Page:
12 March 1917

Mined off Huney Island, Shetlands

On leaving Balta Sound for patrol, E49 hit a mine laid by UC76 on the 10th, off the entrance. There were no survivors. She lies in 16 fathoms with bows blown off.

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17 March 1917

Sank off Androssan after ballast tank flooding

May 1916: Paid off and placed in reserve.

A10 foundered while moored alongside HMS Pactolus, at Eglinton Dock, Ardrossan. She was re-floated and sold two years later.

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16 April 1917

Sank off Harwich after collision with HMS Melampus

On exercises off Harwich, at periscope depth, C16 collided with the destroyer HMS Melampus, sustained damage and bottomed in 60 feet. In an effort to raise the alarm on the surface an attempt was made by the First Lieutenant to escape the submarine via a torpedo tube but he was drowned in the attempt. The crew next tried to flood the entire boat and escape through the fore hatch but a fender jammed in the hatch. Before this last attempt the Captain made out a report which was later found in a bottle near his body by the salvage team.

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17 July 1917

Torpedoed East of Fair Isle by U52

Sunk, by German U-boat U52 off the Shetlands. She was on the surface.

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20 August 1917

Lost in North Sea (unknown cause)

Failed to return from a North Sea patrol.

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16 September 1917

Rammed in error by HMS Pasley

G9 left the Tees on 9th September 1917. On the 16th she was on patrol between 60 degrees 30 minutes north and 61 degrees 30 minutes north. It was a very dark night and G9 knew an enemy submarine was in the vicinity. There was heavy rain, with sea state 5 and wind force 4-5.

Whilst on the surface, G9 fired a torpedo at the destroyer HMS Pasley in mistake for German U-boat. The torpedo failed to explode and the destroyer rammed the submarine. The CO of Pasley had received no instructions regarding probable presence of British submarines in this area. The subsequent Court of Enquiry attributed no blame to Pasley.

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22 October 1917

Grounded off Vaist Bay - Blown up to avoid capture

Based at Rogekul to operate in the Gulf of Riga, the submarine was seriously damaged during attack on German naval forces in October 1917. Deliberately ran aground and destroyed by her crew near Pernau, Gulf of Riga, on 22nd October 1917.

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18 November 1917

Damaged off Danish Coast after collision with HMS K4

Sunk to avoid capture

The Light-cruiser HMS Blonde was heading K1, K3, K4 and K7 in line ahead off the Danish coast when she was forced to turn sharply to port to avoid three cruisers, that crossed her bows from starboard to port.

The abrupt change of course took the submarines by surprise and K1 and K4 collided. K1 had lost way due to salt-water, instead of fuel, coming through the sprayers and extinguishing the boilers. K3 passed close on the port side. K4, following K3, suddenly observed the red light of K1, and, although taking avoiding action, struck K1 a glancing blow abreast the conning tower. Water poured into the control room. Within minutes, chlorine gas was being released from the batteries. Blonde was signalled that K1 was sinking, and the cruiser closed, lowering two cutters. The rescue boats made five trips and transferred all 56 members of the crew to Blonde. A discussion was then held as to whether K1 could be saved, and it was decided to sink her.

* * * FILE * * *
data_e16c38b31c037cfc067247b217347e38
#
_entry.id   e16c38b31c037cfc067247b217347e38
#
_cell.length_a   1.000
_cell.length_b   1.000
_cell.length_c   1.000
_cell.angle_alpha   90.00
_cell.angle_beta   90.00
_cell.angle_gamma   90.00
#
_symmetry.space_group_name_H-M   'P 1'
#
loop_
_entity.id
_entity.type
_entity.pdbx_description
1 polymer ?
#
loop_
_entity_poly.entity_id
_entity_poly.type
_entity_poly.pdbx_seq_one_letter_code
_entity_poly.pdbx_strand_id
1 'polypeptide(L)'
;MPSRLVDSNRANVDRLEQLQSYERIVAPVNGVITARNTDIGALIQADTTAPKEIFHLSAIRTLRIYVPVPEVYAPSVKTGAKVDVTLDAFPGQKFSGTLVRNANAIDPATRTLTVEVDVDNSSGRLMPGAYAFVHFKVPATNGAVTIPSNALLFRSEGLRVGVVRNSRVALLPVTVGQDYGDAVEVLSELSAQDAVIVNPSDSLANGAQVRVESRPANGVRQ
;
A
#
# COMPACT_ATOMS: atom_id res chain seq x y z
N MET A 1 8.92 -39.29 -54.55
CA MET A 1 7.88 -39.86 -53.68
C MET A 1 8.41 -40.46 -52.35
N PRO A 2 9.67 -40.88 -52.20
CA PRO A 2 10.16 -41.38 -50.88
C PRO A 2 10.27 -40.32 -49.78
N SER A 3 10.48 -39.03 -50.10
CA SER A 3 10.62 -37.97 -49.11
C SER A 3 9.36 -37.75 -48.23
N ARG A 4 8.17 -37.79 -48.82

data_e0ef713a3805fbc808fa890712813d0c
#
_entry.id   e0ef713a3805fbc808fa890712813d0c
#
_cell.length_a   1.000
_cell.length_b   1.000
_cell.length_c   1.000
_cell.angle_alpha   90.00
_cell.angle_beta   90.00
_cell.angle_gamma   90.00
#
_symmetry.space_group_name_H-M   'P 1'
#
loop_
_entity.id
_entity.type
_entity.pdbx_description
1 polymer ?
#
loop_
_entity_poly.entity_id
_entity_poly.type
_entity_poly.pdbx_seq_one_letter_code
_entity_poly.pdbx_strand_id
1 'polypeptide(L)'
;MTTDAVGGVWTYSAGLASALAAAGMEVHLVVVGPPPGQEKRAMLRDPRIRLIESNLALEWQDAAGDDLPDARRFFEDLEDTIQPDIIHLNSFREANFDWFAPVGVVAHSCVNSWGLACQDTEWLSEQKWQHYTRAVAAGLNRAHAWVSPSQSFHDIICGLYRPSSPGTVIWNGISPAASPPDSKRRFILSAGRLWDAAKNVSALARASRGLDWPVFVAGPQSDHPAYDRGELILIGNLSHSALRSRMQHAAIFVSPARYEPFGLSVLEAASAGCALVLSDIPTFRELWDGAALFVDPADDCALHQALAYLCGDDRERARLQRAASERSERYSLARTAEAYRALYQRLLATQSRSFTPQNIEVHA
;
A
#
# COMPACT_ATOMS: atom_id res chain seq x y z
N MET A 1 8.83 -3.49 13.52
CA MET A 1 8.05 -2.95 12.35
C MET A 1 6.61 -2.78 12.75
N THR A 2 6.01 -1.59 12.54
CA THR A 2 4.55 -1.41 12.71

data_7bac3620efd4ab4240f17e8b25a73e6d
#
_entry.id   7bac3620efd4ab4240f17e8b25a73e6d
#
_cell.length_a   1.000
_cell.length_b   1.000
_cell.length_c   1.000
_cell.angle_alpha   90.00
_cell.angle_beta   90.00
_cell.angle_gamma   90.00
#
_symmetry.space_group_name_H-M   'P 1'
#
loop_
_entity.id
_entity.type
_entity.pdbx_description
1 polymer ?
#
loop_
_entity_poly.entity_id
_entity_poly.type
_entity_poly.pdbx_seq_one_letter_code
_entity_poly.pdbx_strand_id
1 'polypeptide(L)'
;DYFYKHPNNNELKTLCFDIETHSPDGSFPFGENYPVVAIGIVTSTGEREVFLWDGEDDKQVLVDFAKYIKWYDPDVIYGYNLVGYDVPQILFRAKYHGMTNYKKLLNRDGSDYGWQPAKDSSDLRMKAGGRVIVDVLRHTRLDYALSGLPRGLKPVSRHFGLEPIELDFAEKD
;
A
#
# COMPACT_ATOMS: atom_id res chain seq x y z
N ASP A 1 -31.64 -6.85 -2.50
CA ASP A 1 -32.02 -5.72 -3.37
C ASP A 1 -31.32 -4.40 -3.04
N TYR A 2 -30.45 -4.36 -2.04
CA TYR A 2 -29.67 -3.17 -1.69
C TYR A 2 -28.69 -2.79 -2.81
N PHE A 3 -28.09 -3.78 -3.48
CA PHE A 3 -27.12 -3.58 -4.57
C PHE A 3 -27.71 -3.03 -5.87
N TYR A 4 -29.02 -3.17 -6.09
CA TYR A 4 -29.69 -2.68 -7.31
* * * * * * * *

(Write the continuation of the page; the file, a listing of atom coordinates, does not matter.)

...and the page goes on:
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14 January 1918

Lost in North Sea (unknown cause)

In January 1918 G8 left for a patrol in the North Sea. She failed to return and it is believed she fell victim to a mine on or around 14th January.

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19 January 1918

Lost in North Sea (unknown cause)

H10 sailed from Harwich to patrol in the North Sea in January 1918. She did not return and it is believed that she struck a mine on 20th January.

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28 January 1918

Sunk by shore based guns in Dardanelles

On 20th January 1918 the German Destroyer Goeben had sunk two English vessels off the Dardanelles. The Goeben had been damaged by mines but managed to withdraw up the Dardanelles until she ran aground off Nagara Point. It was decided to make a concerted effort to sink her; over five days 270 aircraft sorties were flown and although 16 hits were scored the Goeben refused to sink.

On 27th January air reconnaissance reported that the destroyer was still aground and E14 was sent from Muldros to finish off the Goeben. Unfortunately, the Goeben had been moved that very afternoon and E14 had negotiated the treacherous straits for nothing.

On the journey back E14 fired a torpedo at a Turkish ship at 0845 on the morning of the 28th. Eleven seconds later an enormous explosion shook her; either a torpedo had detonated early or E14 had been depth charged. Whatever the cause, E14 was severely damaged, with water pouring in unchecked. The submarine was forced to surface where it was met with a barrage of gunfire. After half an hour it was clear that the best hope for survival was to beach her. While attempting to beach the submarine, she received a direct hit, E14 was now beyond hope and sank with the loss of 23 of her crew.

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